Taoiseach Leo Varadkar has said he believes the prospect of a united Ireland is now further away than it was before in the wake of the RIC commemoration controversy.

An event had been planned in Dublin Castle later this month to commemorate the place of the Royal Irish Constabulary and Dublin Metropolitan Police in Irish history.

However, it had drawn widespread criticism from TDs, elected representatives and members of the public, with many publicly stating they would boycott the event.

The RIC and DMP fought rebels during the 1919-1921 War of Independence. They were supplemented by the Black and Tans and 'Auxiliaries', who became known for their brutality, in 1920.

Royal Irish Constabulary members under inspection during a by-election in Derry

Mr Varadkar said this afternoon the Minister for Justice Charlie Flanagan made the right decision yesterday to defer the event, and said it was a decision made with his imprimatur. 

He said it had become an issue of unnecessary controversy and said he hoped the commemoration could be held at a later date in a more appropriate way.

The Taoiseach said he firmly believes in a united Ireland and believes it can be achieved in his lifetime, but said a united Ireland must be one that recognises our shared history and the fact that there are one million people on the island who identify as British and as being from a unionist background.

Mr Varadkar said that the controversy was a setback for unity and conciliation.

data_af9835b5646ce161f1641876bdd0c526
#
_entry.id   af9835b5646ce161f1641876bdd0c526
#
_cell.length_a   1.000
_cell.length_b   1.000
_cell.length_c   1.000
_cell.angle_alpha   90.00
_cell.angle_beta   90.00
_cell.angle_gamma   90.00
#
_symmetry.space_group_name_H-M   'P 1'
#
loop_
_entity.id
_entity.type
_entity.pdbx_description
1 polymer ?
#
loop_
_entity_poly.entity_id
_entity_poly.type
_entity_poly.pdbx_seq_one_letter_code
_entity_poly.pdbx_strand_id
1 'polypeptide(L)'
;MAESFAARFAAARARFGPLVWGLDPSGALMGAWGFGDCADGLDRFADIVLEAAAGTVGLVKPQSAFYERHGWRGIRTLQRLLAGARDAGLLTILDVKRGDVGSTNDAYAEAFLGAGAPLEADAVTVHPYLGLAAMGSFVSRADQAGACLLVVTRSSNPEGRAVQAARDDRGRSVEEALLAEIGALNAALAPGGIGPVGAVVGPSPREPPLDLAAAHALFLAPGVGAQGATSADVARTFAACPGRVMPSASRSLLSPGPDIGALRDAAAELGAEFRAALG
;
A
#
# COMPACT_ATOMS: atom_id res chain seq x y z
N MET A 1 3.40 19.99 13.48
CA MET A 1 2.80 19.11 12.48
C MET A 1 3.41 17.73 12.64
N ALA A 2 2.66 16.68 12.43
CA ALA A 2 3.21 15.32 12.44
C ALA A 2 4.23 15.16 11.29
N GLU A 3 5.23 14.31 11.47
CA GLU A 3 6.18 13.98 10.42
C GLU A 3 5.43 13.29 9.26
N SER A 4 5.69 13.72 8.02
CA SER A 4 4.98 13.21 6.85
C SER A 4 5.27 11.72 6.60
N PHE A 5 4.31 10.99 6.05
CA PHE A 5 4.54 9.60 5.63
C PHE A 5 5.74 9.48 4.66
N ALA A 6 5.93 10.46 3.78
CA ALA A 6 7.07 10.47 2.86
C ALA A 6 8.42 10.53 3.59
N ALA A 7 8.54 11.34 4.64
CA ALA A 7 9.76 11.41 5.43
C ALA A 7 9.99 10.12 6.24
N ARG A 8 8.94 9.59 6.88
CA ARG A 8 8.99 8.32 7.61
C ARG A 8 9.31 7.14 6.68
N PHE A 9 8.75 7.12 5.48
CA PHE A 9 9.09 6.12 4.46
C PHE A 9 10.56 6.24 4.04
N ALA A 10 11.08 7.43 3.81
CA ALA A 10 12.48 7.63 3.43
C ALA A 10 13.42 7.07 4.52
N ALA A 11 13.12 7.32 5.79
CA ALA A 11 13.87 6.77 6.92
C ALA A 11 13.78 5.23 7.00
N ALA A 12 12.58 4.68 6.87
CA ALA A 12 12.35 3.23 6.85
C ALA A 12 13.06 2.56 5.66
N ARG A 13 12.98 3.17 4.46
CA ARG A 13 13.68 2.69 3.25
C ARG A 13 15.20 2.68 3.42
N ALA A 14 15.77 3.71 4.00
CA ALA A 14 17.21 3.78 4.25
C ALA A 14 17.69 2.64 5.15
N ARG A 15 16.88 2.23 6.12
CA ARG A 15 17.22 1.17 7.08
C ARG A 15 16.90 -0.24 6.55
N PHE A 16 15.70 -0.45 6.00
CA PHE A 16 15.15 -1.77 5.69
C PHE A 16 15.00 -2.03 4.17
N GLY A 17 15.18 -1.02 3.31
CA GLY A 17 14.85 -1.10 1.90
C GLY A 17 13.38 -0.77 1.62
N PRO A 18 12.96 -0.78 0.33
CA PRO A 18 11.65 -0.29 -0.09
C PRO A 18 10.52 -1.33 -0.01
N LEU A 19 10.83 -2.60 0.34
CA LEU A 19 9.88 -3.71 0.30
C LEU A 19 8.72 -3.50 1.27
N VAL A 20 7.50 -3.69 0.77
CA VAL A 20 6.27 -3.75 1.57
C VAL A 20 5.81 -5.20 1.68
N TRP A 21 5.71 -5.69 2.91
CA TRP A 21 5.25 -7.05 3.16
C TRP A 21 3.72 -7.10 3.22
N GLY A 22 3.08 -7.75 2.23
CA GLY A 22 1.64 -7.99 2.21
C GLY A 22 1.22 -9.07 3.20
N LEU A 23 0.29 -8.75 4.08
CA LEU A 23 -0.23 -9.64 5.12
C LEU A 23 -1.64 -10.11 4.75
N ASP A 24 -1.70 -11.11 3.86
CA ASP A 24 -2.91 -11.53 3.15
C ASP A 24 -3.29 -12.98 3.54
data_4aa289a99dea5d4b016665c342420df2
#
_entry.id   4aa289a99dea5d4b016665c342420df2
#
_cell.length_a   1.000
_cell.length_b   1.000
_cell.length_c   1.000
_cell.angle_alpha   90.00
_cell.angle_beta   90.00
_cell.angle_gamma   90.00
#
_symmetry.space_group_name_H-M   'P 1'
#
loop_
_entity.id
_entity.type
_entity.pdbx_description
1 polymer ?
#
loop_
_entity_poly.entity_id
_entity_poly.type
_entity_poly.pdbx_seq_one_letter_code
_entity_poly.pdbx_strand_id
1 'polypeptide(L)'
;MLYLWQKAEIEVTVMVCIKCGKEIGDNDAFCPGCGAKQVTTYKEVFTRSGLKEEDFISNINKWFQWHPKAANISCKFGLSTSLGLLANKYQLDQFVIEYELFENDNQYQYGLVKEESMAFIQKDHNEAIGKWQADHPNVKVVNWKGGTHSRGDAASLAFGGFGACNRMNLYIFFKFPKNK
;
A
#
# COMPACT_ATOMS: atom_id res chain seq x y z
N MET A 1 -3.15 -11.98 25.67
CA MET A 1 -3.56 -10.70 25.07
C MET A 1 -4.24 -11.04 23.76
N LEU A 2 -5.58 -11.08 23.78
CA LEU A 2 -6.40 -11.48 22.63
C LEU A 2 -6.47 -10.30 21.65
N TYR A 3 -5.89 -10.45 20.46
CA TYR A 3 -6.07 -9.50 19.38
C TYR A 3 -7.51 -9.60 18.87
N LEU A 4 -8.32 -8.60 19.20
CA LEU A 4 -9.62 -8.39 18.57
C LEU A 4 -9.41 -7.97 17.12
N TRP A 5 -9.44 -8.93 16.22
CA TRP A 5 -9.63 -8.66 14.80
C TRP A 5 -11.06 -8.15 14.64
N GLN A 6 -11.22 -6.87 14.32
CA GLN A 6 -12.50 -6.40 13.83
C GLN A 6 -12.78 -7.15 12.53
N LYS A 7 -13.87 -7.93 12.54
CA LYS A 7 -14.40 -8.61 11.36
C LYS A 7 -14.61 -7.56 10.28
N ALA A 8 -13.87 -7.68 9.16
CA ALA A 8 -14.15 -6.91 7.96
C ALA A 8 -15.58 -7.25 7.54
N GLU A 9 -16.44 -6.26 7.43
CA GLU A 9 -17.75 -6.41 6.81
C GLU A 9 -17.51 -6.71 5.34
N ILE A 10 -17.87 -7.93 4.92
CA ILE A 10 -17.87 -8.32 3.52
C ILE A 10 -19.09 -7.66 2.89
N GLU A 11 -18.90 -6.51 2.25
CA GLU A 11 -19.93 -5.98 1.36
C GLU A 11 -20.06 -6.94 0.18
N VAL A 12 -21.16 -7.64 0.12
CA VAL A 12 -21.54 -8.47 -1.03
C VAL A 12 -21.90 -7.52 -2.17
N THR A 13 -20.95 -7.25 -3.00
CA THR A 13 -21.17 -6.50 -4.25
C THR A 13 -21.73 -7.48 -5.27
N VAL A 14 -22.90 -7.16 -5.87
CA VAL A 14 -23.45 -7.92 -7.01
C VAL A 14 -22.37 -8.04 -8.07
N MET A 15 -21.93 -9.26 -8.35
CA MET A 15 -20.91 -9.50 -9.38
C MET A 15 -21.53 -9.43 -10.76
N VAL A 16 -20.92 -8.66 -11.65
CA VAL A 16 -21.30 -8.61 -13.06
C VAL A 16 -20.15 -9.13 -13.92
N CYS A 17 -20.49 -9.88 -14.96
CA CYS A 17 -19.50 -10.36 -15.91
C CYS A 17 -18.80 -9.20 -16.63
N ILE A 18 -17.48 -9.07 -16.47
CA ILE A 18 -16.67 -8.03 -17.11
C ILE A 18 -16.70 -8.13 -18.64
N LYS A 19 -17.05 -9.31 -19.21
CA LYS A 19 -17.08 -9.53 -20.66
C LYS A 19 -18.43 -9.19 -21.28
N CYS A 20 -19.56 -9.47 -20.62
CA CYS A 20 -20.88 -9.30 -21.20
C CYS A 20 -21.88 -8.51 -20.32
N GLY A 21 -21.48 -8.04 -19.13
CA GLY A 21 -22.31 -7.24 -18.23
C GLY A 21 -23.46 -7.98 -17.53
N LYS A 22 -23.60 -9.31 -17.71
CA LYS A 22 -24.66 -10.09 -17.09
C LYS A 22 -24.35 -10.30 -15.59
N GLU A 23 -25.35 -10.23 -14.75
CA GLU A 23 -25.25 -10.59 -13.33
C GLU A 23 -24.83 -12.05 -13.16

He also said lessons can be learned from it and said that perhaps things could have been handled differently.

He said he regretted too that some elements in the opposition chose to misrepresent what was actually being planned.

Sinn Féin leader Mary Lou McDonald said Mr Varadkar was "completely out of touch with where people are at in respect of Irish unity".

In a statement this evening, she said: "You don't build a United Ireland by denigrating the memory of those who fought for Irish freedom and independence by lionising the RIC and the Black and Tans who suppressed that desire and upheld British rule in this country.

"You do that by having an honest conversation with people and explaining that the men and women fought the RIC and the Black and Tans were fighting for the unity of all people of this island.

"He should stop messing and establish an all-Ireland forum immediately to start preparations for constitutional change."